Smalls v. Corrections

Filing 37

ORDER granting 26 the defendant's Motion for Summary Judgment. See attached. Signed by Judge Donna F. Martinez on 3/8/12. (Constantine, A.)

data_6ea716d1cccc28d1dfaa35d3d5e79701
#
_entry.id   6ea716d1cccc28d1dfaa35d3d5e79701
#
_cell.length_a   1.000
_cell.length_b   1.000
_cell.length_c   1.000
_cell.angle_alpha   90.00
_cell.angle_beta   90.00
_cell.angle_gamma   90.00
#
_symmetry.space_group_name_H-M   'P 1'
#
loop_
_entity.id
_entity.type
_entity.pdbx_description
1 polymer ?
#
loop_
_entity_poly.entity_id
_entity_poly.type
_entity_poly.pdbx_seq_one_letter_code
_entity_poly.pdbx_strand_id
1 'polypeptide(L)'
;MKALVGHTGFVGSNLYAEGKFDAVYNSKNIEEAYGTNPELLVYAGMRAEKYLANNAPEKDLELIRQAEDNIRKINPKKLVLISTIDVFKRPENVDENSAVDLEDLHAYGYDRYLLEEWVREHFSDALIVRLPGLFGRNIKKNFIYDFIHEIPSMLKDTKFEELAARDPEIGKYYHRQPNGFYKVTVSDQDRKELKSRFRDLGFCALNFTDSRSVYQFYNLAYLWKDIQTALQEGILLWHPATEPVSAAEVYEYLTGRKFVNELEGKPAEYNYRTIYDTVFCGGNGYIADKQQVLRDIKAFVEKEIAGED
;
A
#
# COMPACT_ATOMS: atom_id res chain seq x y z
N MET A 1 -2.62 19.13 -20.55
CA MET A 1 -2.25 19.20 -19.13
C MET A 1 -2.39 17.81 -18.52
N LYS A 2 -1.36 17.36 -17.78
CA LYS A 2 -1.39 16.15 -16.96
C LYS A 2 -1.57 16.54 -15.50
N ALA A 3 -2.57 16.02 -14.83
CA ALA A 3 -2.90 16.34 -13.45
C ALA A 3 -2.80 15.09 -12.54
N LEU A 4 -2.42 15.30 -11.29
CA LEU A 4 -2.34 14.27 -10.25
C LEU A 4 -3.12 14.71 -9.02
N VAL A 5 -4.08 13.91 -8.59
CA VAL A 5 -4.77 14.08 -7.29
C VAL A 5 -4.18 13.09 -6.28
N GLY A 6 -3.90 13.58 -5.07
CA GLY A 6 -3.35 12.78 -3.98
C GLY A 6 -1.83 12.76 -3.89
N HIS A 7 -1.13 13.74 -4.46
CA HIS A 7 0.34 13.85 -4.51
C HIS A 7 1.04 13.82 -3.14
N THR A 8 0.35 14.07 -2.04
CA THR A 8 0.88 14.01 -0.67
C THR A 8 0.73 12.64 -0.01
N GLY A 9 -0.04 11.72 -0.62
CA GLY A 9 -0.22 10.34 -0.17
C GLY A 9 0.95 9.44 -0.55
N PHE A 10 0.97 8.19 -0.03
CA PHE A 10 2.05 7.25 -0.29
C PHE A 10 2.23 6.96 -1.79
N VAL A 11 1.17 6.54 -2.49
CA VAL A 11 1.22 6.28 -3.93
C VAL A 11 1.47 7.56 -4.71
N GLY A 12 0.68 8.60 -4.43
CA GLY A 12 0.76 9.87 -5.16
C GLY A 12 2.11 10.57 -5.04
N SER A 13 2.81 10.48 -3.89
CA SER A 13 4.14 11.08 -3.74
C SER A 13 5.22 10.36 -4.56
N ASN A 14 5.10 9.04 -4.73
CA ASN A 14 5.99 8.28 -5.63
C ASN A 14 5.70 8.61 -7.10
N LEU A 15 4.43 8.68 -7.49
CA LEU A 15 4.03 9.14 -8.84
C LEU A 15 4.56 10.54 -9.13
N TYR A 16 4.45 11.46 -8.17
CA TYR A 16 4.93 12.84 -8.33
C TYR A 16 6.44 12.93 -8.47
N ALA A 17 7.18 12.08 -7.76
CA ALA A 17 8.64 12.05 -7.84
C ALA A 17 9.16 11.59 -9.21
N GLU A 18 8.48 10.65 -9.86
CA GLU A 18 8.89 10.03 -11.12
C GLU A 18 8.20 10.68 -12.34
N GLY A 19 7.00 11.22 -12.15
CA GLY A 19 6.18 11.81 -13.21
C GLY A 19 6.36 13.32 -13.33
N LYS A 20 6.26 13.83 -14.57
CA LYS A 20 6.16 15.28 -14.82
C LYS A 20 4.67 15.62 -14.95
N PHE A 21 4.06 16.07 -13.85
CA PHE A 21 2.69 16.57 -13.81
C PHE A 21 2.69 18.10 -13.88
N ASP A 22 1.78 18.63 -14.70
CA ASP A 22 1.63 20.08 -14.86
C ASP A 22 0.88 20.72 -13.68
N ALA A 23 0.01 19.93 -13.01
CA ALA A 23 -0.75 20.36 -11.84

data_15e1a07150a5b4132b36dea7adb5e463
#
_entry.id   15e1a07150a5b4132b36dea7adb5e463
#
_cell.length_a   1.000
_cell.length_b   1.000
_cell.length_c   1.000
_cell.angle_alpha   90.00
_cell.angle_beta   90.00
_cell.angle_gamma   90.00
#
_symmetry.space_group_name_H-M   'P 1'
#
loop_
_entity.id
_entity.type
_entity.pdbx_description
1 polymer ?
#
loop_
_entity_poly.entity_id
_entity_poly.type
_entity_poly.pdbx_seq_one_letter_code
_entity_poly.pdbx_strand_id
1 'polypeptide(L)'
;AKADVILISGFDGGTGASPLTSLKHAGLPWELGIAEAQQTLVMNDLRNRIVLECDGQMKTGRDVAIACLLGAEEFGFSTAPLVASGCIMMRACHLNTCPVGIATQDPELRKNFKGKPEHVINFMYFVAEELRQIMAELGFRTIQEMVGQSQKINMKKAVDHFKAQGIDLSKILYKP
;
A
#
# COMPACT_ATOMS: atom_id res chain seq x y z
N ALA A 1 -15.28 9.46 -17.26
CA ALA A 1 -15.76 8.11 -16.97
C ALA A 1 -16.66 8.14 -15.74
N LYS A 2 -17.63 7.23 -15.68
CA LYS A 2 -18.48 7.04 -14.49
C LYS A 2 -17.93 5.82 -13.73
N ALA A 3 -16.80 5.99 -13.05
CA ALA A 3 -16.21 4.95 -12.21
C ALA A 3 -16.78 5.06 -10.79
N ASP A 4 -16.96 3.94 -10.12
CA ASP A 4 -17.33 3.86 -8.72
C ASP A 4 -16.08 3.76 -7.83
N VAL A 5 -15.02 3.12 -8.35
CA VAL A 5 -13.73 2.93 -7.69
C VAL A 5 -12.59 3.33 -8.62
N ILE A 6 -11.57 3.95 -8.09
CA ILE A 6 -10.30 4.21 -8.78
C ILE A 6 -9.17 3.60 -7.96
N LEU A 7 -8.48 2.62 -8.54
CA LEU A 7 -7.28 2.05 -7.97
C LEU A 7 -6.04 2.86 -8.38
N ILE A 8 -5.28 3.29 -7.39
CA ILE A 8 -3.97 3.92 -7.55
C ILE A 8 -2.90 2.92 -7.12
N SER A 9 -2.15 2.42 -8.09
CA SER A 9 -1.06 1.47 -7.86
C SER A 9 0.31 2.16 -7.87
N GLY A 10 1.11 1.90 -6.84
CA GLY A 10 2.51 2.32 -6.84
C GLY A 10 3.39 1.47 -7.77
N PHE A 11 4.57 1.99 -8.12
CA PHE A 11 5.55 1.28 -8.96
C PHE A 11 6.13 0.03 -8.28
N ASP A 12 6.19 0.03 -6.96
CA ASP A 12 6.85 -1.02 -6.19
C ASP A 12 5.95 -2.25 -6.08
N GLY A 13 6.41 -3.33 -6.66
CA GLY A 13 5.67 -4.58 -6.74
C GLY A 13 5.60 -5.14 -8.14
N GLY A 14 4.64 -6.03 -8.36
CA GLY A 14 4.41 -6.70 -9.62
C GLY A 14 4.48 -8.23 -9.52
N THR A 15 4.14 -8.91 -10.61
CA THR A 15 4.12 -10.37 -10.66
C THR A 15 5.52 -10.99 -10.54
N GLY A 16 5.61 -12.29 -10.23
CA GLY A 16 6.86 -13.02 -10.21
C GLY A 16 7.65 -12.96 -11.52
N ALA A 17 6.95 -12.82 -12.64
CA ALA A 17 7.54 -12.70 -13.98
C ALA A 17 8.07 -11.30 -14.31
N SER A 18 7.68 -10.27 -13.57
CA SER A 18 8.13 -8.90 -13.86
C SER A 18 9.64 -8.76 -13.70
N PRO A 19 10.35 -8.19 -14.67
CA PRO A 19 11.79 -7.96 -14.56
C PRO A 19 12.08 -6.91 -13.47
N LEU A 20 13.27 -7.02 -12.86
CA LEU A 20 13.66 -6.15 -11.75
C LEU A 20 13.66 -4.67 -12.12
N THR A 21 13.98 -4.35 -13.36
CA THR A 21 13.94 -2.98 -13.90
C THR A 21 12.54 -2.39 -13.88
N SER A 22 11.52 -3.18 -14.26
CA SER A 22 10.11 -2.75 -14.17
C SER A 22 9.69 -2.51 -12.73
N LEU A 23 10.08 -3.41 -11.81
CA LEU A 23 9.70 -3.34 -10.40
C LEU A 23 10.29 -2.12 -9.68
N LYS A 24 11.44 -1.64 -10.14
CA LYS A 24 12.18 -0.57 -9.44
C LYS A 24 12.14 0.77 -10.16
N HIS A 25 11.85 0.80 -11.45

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UNITED STATES DISTRICT COURT DISTRICT OF CONNECTICUT STEPHEN A. SMALLS, Plaintiff, V. STATE OF CONNECTICUT DEPARTMENT OF CORRECTION, Defendant. : : : : : : : : : : CASE NO. 3:10CV962(DFM) RULING ON DEFENDANT'S MOTION FOR SUMMARY JUDGMENT The plaintiff, Stephen Smalls, alleges that the defendant, the State of Connecticut Department of Correction ("DOC"), discriminated against him on the basis of race in violation of Title VII of the Civil Rights Act of 1964 ("Title VII"), 42 U.S.C. § 2000e et seq. Pending before the court is the defendant's motion for summary judgment.1 (Doc. #26.) For the reasons that follow, the defendant's motion is granted. I. Facts2 1 The parties consented to the jurisdiction of a magistrate judge pursuant to 28 U.S.C. § 636(c). (Doc. #23.) 2 The facts are taken from the defendant's Local Rule 56(a)1 Statement filed May 25, 2011. (Doc. #26-2.) Local Rule 56(a)1 requires the party moving for summary judgment to file a statement setting forth "each material fact as to which the moving party contends there is no genuine issue to be tried." The opposing party is to file a Local Rule 56(a)2 Statement indicating whether the material facts set forth in the moving party's Local Rule 56(a)1 Statement are admitted or denied. Each admission or denial must include a citation to an affidavit or other admissible evidence. The court granted the plaintiff multiple extensions of time in which to file a response to the defendant's summary judgment motion. (Doc. ##28, 30, 32, 34.) In January 2012, when the plaintiff did not file an opposition to the defendant's motion, the The following facts are undisputed. The plaintiff, an African-American male, corrections officer for DOC from 1994 until 2008. 56(a)1 Stmt. ¶1.) twice. worked as a (Def's Local R. He was disciplined several times, then fired (Def's Local R. 56(a)1 Stmt. ¶5.) Each time he was fired, the plaintiff was reinstated with a "Last Chance Agreement." The first time, on April 6, 2005, the DOC terminated the plaintiff for violating the DOC's sick leave policy. Stmt. ¶¶10-11.) The termination (Def's Local R. 56(a)1 letter explained that the plaintiff was fired because of his "chronic failure to follow procedures" regarding sick leave and exhaustion of time. #26-4, Pl's Dep. Ex. 11.) (Doc. The letter said that the plaintiff previously had "been disciplined several times for failure to follow procedures, [most recently] on March 11, 2004 [when he] received a five day suspension. Even after that . . . , [he] did not conform [his] behavior and it can no longer be tolerated by the Department." (Id.) On January 4, 2006, the plaintiff and his union negotiated a Last Chance Agreement with the DOC. (Id.) Under this agreement, the plaintiff was reinstated and the period court, in an abundance of caution, issued a "Notice" that set forth the procedural background of the case and stated that the defendant's motion was "ripe for decision." (Doc. #35.) Notwithstanding all this, the plaintiff did not file an opposition to the defendant's motion or a Local Rule 56(a)2 Statement. As a result, the material facts set forth in the defendant's Local Rule 56(a)1 Statement - to the extent they are supported by the evidence in the record - are deemed admitted pursuant to D. Conn. L. Civ. R. 56(a)1. 2 between his dismissal and reinstatement was treated as a suspension without pay. (Doc. #26-4, Pl's Dep. Ex. 12.) The plaintiff acknowledged in the agreement that the DOC had "just cause" to dismiss him. (Id.) violation the of dismissal." He further acknowledged that any future DOC's leave policy "shall result in his (Id.) Two years later, the plaintiff was fired again. He had breached the Last Chance Agreement by violating the DOC's sick leave policy. His termination was effective February 6, 2008. (Pl's Dep. Ex. 9; Callahan Aff. ¶9.) On April 29, 2008, the plaintiff entered into a second stipulated agreement with the DOC and again was reinstated. Dep. at 75-76.) Before he could return to work, however, he had to take a drug test. 77.) (Def's Local R. 56(a)1 Stmt. ¶15; Pl's (Def's Local R. 56(a)1 Stmt. ¶17; Pl's Dep. at On May 2, 2008, the plaintiff's urinalysis was positive for marijuana. (Def's Local R. 56(a)1 Stmt. ¶¶19-20.) A positive drug test violates the DOC's rules regarding employee conduct. (Def's Local R. 56(a)1 Stmt. ¶23.) Administrative Directive 2.17 provides in relevant part that each DOC employee shall "comply with all federal and state laws, regulations and/or statutes, Department and Unit Directives and lawful instructions/orders." It also prohibits "unprofessional or illegal behavior, both on and off duty that could in any Correction." manner reflect negatively on the Department of The DOC terminated the plaintiff for the third and 3 final time after he failed the drug test. (Def's Local R. 56(a)1 Stmt. ¶27; Pl's Dep. Ex. 10; Compl. ¶15.) II. Standard of Review Summary judgment is appropriate "if the movant shows that there is no genuine dispute as to any material fact and the movant is entitled to judgment as a matter of law." Fed. R. Civ. P. 56(a). An issue of fact is "material" if it "might affect the outcome of the suit under the governing law," and is "genuine" if "a reasonable jury could return a verdict for the nonmoving party" based on it. Anderson v. Liberty Lobby, Inc., 477 U.S. 242, 248 (1986). "The moving party bears the burden of showing that [it] is entitled to summary judgment." Huminski v. Corsones, 396 F.3d 53, 69 (2d Cir. 2005). The nonmoving party, in order to defeat summary judgment, must come forward with evidence that would be sufficient to support a jury verdict in his favor. Anderson, 477 U.S. at 249. In moving for summary judgment against a party who will bear the ultimate burden of proof at trial, the movant "need not prove a negative," but "need only point to an absence of proof on plaintiff's part, and, at that point, plaintiff must 'designate specific facts showing that there is a genuine issue for trial.'" Parker v. Sony Pictures Entm't, Inc., 260 F.3d 100, 111 (2d Cir. 2001) (quoting Celotex Corp. v. Catrett, 477 U.S. 317, 324 (1986)). The court "construe[s] the evidence in the light most favorable to the nonmoving party and draw[s] all reasonable inferences in that 4 party's favor." 2010). Tracy v. Freshwater, 623 F.3d 90, 95 (2d Cir. "Where the record taken as a whole could not lead a rational trier of fact to find for the non-moving party, there is no 'genuine issue for trial'" and summary judgment should follow. Matsushita Elec. Indus. Co. v. Zenith Radio Corp., 475 U.S. 574, 587 (1986). Title VII Claim Title VII makes it unlawful for an employer "to discharge any individual . . . because of . . . race . . . ." § 2000e–2(a)(1). Claims that a plaintiff was 42 U.S.C. terminated in violation of this provision are evaluated under the McDonnell Douglas burden-shifting framework. See McDonnell Douglas Corp. v. Green, 411 U.S. 792 (1973). Under this burden-shifting framework, a plaintiff asserting racial discrimination bears the initial burden of establishing a prima facie case of discrimination. See Reeves v. Sanderson Plumbing Prods., 530 U.S. 133, 142 (2000). In order to establish a prima facie case of employment discrimination, a plaintiff must demonstrate that: (1) he belonged to a protected class; (2) he was qualified for the position he held; (3) he suffered an adverse employment action; and (4) the adverse employment action occurred under circumstances giving rise to an inference of discriminatory intent. Mario v. P & C Food Markets, Inc., 313 F.3d 758, 767 (2d Cir. 2002) (citing McDonnell Douglas, 411 U.S. at 803). 5 A plaintiff may raise an inference of discrimination for purposes of the prima facie case by "showing that the employer treated plaintiff less favorably than a similarly situated employee outside his protected group." Mandell v. County of Suffolk, 316 F.3d 368, 379 (2d Cir. 2003) (internal quotation marks omitted). A plaintiff must be similarly situated "in all material respects to the individuals with whom [he] seeks to compare [him]self with." Id. (quoting Graham v. LIRR, 230 F.3d 34, 39 (2d Cir. 2000)). "Ordinarily, the question whether two employees are similarly situated is a question of fact for the jury," id., but "a court can properly grant summary judgment where it is clear that no reasonable jury could find the similarly situated prong met." Harlen Assocs. v. Inc. Vill. of Mineola, 273 F.3d 494, 499 n. 2 (2d Cir. 2001). "If a plaintiff establishes a prima facie case, a presumption of discrimination is created and the burden of production shifts to the defendant to articulate some legitimate, nondiscriminatory reason for the adverse employment action or termination." Farias v. Instructional Systems, Inc., 259 F.3d 91, 98 (2d Cir. 2001). "If the defendant bears its burden of production, the presumption drops out of the analysis . . . ." Id. The burden shifts back to the plaintiff to "come forward with evidence that the defendant's proffered, non-discriminatory reason is a mere pretext for actual discrimination." Weinstock v. Columbia Univ., 224 F.3d 33, 42 (2d 6 Cir. 2000). "A reason cannot be proved to be 'a pretext for discrimination' unless it is shown both that the reason was false, and that the discrimination was the real reason." St. Mary's Honor Ctr. v. Hicks, 509 U.S. 502, 515 (1993); see also Leibowitz v. Cornell Univ., 584 F.3d 487, 504 (2d Cir. 2009) ("[P]laintiff carries the ultimate burden of persuasion and must produce evidence such that a rational finder of fact could conclude that the adverse action taken against [him] was more likely than not a product of discriminatory animus."). Therefore, at the summary judgment stage, a plaintiff "must produce not simply some evidence, but sufficient evidence to support a rational finding that the legitimate, non-discriminatory reasons proffered by the [defendant] were false, and that more likely than not [discrimination] was the real reason for the [employment action]." Weinstock v. Columbia Univ., 224 F.3d 33, 42 (2d Cir. 2000) (internal quotations marks and citations omitted). III. Discussion The defendant contends that the plaintiff has failed to establish a prima facie case because the circumstances surrounding his termination discrimination. do not permit an inference of racial The plaintiff seeks to raise an inference of discrimination by showing that he was treated differently than a similarly situated individual outside his protected class. "To be similarly situated, the individuals with whom [the plaintiff] 7 attempts to compare [himself] must be similarly situated in all material respects." Shumway v. United Parcel Serv., Inc., 118 F.3d 60, 64 (2d Cir. 1997). The circumstances of the plaintiff and the comparators need not be identical, but they must be reasonably close. Graham v. Long Island R.R., 230 F.3d 34, 40 (2d Cir. 2000). The plaintiff points to Corrections Officer Yaskolka,3 who is white, as a comparator. (Compl. ¶17.) According to the plaintiff, Yaskolka had a positive drug test but was not terminated. The defendant argues that the plaintiff has not adequately established disparate treatment because his proposed "similarly employee is materially distinct from the plaintiff. agrees. The court Unlike the plaintiff, Yaskolka did not have a last chance agreement, much less two of them. ¶81.) situated" (Def's Local R. 56(a)1 Stmt. Moreover, Yaskolka claimed to be drug dependent and was under a physician's care. (Def's Local R. 56(a)1 Stmt. ¶80.) The same cannot be said of the plaintiff, who makes no such claims. (Callahan Aff. ¶24.) The court concludes that Yaskolka is not similarly situated to the plaintiff and that the plaintiff has not met the fourth element of the prima facie case. Even assuming the plaintiff has satisfied his burden of presenting a prima facie case, he fails to carry his burden of proving that the defendant's proffered rationale for discharging him was pretextual. 3 According to the defendant, the plaintiff was The name appears as "Yascosca" in the plaintiff's complaint. 8 fired because he failed a drug test after he had been terminated twice and reinstated twice. (Def's Local R. 56(a)1 Stmt. ¶27; Callahan Aff. ¶23.) Under these circumstances, the DOC did not consider giving him back his job a third time. 56(a)1 Stmt. ¶79.) (Def's Local R. "A plaintiff may show pretext by demonstrating weaknesses and inconsistencies in the employer's stated reason for its action." Fusaro v. Murphy, No. 3:08CV1234(RNC), 2011 WL 4572028, at *4 (D. Conn. Sept. 30, 2011). Here, the plaintiff has not offered any evidence "to permit a rational finder of fact to infer that the employer's proffered reason is pretext for an impermissible motivation." Howley v. Town of Stratford, 217 F.3d 141, 150 (2d Cir. 2000). Because the plaintiff has failed to "carry the burden of persuasion that the proffered reason is a pretext," Sista v. CDC Ixis N. Am., Inc., 445 F.3d 161, 169 (2d Cir. 2006), the court grants the defendant's motion for summary judgment. IV. Conclusion For these reasons, the defendant's motion for summary judgment (doc. #26) is granted. SO ORDERED at Hartford, Connecticut this 8th day of March, 2012. _______/s/_______________________ Donna F. Martinez United States Magistrate Judge 9